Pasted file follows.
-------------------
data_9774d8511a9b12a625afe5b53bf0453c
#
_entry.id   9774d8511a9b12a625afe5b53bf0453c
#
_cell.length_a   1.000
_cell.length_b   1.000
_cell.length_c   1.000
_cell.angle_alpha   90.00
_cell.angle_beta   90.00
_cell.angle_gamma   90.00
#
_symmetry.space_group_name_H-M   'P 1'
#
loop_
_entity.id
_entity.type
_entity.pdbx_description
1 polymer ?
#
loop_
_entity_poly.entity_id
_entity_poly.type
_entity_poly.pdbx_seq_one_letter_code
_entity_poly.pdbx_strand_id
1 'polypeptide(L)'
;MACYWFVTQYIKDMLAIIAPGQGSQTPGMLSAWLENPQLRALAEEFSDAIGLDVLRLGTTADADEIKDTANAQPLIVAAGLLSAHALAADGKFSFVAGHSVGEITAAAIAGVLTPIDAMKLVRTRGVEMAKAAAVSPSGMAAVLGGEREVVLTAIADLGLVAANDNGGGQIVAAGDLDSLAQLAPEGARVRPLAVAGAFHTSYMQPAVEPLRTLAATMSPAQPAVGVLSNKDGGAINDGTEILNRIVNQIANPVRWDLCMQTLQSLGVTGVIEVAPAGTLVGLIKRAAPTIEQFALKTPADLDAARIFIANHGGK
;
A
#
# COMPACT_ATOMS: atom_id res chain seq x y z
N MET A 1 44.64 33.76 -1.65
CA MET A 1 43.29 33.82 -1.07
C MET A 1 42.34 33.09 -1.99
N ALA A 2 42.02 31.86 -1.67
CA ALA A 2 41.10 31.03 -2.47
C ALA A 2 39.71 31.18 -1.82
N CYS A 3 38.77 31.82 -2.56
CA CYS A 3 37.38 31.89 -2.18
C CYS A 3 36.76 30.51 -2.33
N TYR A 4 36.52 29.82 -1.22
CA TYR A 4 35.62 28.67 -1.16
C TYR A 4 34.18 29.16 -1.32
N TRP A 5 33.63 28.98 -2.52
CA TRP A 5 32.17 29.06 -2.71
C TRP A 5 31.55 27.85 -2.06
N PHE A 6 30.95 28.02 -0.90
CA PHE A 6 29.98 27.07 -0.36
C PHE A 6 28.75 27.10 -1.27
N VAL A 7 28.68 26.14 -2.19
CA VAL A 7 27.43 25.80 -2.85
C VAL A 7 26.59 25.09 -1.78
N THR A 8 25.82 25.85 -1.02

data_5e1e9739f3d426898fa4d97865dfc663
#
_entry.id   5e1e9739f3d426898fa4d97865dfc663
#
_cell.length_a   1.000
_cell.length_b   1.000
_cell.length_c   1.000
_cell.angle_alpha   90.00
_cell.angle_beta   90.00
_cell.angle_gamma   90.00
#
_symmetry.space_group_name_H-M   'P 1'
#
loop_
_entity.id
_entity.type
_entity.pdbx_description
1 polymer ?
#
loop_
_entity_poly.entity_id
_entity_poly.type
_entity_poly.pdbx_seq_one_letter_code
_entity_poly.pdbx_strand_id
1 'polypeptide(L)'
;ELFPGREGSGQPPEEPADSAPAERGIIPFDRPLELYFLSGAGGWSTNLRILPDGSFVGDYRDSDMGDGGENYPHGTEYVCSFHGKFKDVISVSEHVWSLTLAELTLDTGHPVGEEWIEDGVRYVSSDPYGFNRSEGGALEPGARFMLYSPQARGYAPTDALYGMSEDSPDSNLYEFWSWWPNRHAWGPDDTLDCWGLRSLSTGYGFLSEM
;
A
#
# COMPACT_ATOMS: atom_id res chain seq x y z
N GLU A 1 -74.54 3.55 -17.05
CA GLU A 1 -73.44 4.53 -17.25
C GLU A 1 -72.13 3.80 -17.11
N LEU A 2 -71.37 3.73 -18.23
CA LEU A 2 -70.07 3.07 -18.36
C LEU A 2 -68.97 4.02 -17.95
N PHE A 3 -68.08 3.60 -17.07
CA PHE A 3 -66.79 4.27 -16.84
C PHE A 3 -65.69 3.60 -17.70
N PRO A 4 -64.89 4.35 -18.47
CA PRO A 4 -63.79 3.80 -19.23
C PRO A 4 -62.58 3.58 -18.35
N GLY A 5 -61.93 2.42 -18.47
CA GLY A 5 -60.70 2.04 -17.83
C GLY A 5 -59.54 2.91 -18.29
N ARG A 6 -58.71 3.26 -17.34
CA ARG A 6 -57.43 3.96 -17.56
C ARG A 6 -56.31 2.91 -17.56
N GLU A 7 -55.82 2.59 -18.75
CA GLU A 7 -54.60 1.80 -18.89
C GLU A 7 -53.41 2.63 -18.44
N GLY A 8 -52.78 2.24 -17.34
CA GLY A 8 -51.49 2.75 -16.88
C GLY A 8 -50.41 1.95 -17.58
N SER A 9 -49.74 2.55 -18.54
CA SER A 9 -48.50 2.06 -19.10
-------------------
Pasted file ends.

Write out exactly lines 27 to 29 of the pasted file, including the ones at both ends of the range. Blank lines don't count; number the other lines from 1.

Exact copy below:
;
A
#